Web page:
A short break from politics, and the dreadful news from Virginia. Or not. One of my passions is cooking, and this week I bought a lot of Dutch (or French) ovenry. Perhaps the endless April snows made me think of braises and stews and such, but I developed a short-lived obsession with cast-iron pots, and, perhaps unfortunately, there were a number of kitchen outlets close by to satisfy my cookware jones. I made the mistake of ordering a cookbook as well, written around a popular cast-iron cookware brand, and a goodly number of the recipes it contained made reference to something called a "doufeu." So I had to head out again today to get one.
This is a cunning invention: a pot with a recessed lid in which ice cubes are placed, producing a lot of condensation inside the pot, and hence a steady basting process. Sounds good. But people on-line tend to talk in superlatives, and this object is no exception--the raving resembles in both volume and intensity that of a typical blog commenter (no offence, people, I wasn't referring to my own combox, which is a refuge for the refined). So...anyone know some good doufeu recipes?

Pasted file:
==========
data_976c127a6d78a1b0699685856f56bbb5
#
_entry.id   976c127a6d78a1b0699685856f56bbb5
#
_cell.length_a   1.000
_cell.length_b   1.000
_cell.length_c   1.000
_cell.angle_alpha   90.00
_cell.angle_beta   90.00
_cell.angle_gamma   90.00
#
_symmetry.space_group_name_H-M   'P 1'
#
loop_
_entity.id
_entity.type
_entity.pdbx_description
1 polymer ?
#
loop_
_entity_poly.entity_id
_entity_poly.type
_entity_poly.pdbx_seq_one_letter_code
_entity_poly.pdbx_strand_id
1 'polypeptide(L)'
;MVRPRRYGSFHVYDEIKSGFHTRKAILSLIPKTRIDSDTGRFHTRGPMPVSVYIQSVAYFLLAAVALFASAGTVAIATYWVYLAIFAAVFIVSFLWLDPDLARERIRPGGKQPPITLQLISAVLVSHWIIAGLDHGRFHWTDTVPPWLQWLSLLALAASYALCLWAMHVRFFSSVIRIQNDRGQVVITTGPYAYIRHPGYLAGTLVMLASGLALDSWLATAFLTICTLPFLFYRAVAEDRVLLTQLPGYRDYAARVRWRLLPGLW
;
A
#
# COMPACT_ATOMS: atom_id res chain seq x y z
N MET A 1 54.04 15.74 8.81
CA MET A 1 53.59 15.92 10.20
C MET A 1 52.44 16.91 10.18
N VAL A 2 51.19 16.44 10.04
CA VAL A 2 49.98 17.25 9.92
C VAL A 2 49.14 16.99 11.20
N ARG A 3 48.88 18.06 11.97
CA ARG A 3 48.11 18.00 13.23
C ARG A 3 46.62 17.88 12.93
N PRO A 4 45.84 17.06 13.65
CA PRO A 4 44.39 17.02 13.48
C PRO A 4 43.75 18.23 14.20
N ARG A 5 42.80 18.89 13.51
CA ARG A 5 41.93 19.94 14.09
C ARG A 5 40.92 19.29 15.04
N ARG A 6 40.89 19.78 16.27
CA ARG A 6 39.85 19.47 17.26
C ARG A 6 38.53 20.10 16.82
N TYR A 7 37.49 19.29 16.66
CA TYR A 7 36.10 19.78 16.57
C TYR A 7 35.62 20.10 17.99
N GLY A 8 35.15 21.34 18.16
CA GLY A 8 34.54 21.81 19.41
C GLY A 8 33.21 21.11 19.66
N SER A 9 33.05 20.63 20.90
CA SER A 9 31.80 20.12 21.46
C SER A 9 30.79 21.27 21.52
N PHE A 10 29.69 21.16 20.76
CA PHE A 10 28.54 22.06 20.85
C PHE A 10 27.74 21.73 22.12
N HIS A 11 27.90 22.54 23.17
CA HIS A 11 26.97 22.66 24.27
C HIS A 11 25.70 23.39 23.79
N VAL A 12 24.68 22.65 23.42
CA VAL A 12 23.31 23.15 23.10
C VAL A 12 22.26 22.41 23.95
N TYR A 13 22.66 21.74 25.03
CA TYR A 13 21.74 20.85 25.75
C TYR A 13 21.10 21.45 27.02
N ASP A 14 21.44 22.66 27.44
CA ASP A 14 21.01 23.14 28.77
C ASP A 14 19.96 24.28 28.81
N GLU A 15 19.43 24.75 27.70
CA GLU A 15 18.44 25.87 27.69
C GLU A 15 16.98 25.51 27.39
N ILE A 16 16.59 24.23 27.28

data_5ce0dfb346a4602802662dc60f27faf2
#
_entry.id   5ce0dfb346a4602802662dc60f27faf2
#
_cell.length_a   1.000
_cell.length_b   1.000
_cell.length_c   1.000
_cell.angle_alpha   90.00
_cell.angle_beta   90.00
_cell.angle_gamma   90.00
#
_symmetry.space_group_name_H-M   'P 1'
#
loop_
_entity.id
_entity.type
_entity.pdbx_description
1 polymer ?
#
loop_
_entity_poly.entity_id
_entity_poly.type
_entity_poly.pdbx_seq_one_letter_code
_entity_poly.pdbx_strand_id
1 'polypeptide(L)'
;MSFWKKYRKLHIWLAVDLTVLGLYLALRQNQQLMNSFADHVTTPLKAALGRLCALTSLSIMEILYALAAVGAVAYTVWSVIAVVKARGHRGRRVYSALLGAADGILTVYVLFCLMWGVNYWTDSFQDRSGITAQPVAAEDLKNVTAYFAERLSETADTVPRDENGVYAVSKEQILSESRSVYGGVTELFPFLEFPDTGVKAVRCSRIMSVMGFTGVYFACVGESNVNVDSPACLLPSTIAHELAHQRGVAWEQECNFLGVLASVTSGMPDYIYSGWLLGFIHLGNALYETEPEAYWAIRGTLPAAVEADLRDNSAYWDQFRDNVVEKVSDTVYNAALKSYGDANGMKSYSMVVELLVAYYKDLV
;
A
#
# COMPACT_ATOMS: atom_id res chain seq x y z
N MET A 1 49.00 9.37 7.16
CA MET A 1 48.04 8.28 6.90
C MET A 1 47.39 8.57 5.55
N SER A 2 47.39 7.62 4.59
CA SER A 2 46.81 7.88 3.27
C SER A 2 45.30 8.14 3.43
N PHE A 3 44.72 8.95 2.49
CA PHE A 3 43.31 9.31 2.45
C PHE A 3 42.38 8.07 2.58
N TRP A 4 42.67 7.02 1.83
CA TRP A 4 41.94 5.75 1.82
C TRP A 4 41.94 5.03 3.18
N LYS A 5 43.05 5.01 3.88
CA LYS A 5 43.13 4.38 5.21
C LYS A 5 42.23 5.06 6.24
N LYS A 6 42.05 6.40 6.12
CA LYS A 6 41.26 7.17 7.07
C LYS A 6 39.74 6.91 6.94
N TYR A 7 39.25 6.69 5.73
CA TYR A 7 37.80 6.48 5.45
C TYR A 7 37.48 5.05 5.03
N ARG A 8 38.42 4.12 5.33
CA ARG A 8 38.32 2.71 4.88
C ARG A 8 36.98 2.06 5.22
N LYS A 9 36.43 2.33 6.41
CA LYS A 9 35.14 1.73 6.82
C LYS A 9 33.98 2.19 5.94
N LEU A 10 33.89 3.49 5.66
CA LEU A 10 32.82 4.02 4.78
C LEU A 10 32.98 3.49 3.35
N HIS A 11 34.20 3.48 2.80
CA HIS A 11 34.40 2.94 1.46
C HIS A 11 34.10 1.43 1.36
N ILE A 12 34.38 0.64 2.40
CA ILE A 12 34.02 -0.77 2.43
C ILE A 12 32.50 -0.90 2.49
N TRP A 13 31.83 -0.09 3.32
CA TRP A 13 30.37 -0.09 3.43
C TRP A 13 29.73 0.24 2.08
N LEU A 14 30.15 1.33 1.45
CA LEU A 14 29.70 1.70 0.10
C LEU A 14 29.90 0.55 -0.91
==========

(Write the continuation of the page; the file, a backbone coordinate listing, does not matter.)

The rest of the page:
I'm not trying to be insensitive. I just find little to add to the stew of comments about the Virginia Tech massacre, other than a lot of questions. Why was the killer very early on described as "an Asian male?" Are the bulk of right-wing commenters serious when they argue that students and professors carrying guns of their own is the solution to this kind of thing? How much is massive information-flow responsible for these spectacularly public mass-murders? Was Cho Seung-Hui a Herostratus redivivus, a modern version of the fellow who burned down the temple of Artemis in Ephesus so he'd be remembered through time? Or was he a living expression of what the editor-at-large of the National Review, John O'Sullivan, who rejects the Herostratus hypothesis, calls "radical evil?" (I find the latter invention a confession of abject explanatory defeat, as well as confusingly proposed in his piece.)
I think easy access to handguns is part of the problem, not part of the solution, but it's not an explanation. Perhaps the best way of confronting this sort of thing may be simply to celebrate life and cease trying to read a diseased mind from beyond the grave. And that, too, is a confession of defeat, but at least it's a call to a kind of action. Unlike the Marc Lepine massacre in Montreal, where for once there were clear political and social lessons to be learned, there is a signal lack of political content in most of these crimes, and nothing new about them, either, as a Globe and Mail correspondent reminds us today.
Personally, I've had it with death. Sometimes all one can do is go on living, and try to find some pleasure in it. That's one in the eye for the crazed killers. On to slow-cooked coq au vin, and I hope I haven't offended anyone.
*No, not another Jason post. :)